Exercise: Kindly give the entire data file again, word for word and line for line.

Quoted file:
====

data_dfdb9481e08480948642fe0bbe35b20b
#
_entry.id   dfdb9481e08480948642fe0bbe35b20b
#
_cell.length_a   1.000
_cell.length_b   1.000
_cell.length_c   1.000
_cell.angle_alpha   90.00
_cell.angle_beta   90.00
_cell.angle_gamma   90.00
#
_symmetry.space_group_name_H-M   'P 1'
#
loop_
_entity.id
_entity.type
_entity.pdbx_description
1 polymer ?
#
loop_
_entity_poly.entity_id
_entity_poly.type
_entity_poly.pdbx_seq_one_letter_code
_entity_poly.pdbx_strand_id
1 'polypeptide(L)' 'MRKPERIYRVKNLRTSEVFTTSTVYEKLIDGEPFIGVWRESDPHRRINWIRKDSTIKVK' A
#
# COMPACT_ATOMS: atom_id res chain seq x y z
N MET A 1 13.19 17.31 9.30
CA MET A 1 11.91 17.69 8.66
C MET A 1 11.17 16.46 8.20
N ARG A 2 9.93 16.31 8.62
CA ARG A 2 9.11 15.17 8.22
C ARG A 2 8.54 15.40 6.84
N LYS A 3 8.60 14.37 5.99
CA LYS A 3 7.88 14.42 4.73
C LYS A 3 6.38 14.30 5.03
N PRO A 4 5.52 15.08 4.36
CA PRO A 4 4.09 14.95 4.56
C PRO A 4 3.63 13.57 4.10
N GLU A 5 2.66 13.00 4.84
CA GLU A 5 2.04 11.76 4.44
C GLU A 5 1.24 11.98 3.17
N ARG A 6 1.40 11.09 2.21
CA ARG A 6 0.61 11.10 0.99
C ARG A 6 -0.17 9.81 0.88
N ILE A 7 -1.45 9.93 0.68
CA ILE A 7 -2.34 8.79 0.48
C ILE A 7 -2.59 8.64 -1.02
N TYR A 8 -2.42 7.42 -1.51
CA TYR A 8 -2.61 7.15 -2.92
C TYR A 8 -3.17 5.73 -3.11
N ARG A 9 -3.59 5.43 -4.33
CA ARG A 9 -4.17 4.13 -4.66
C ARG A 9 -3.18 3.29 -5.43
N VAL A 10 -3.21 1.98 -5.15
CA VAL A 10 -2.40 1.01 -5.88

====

data_dfdb9481e08480948642fe0bbe35b20b
#
_entry.id   dfdb9481e08480948642fe0bbe35b20b
#
_cell.length_a   1.000
_cell.length_b   1.000
_cell.length_c   1.000
_cell.angle_alpha   90.00
_cell.angle_beta   90.00
_cell.angle_gamma   90.00
#
_symmetry.space_group_name_H-M   'P 1'
#
loop_
_entity.id
_entity.type
_entity.pdbx_description
1 polymer ?
#
loop_
_entity_poly.entity_id
_entity_poly.type
_entity_poly.pdbx_seq_one_letter_code
_entity_poly.pdbx_strand_id
1 'polypeptide(L)' 'MRKPERIYRVKNLRTSEVFTTSTVYEKLIDGEPFIGVWRESDPHRRINWIRKDSTIKVK' A
#
# COMPACT_ATOMS: atom_id res chain seq x y z
N MET A 1 13.19 17.31 9.30
CA MET A 1 11.91 17.69 8.66
C MET A 1 11.17 16.46 8.20
N ARG A 2 9.93 16.31 8.62
CA ARG A 2 9.11 15.17 8.22
C ARG A 2 8.54 15.40 6.84
N LYS A 3 8.60 14.37 5.99
CA LYS A 3 7.88 14.42 4.73
C LYS A 3 6.38 14.30 5.03
N PRO A 4 5.52 15.08 4.36
CA PRO A 4 4.09 14.95 4.56
C PRO A 4 3.63 13.57 4.10
N GLU A 5 2.66 13.00 4.84
CA GLU A 5 2.04 11.76 4.44
C GLU A 5 1.24 11.98 3.17
N ARG A 6 1.40 11.09 2.21
CA ARG A 6 0.61 11.10 0.99
C ARG A 6 -0.17 9.81 0.88
N ILE A 7 -1.45 9.93 0.68
CA ILE A 7 -2.34 8.79 0.48
C ILE A 7 -2.59 8.64 -1.02
N TYR A 8 -2.42 7.42 -1.51
CA TYR A 8 -2.61 7.15 -2.92
C TYR A 8 -3.17 5.73 -3.11
N ARG A 9 -3.59 5.43 -4.33
CA ARG A 9 -4.17 4.13 -4.66
C ARG A 9 -3.18 3.29 -5.43
N VAL A 10 -3.21 1.98 -5.15
CA VAL A 10 -2.40 1.01 -5.88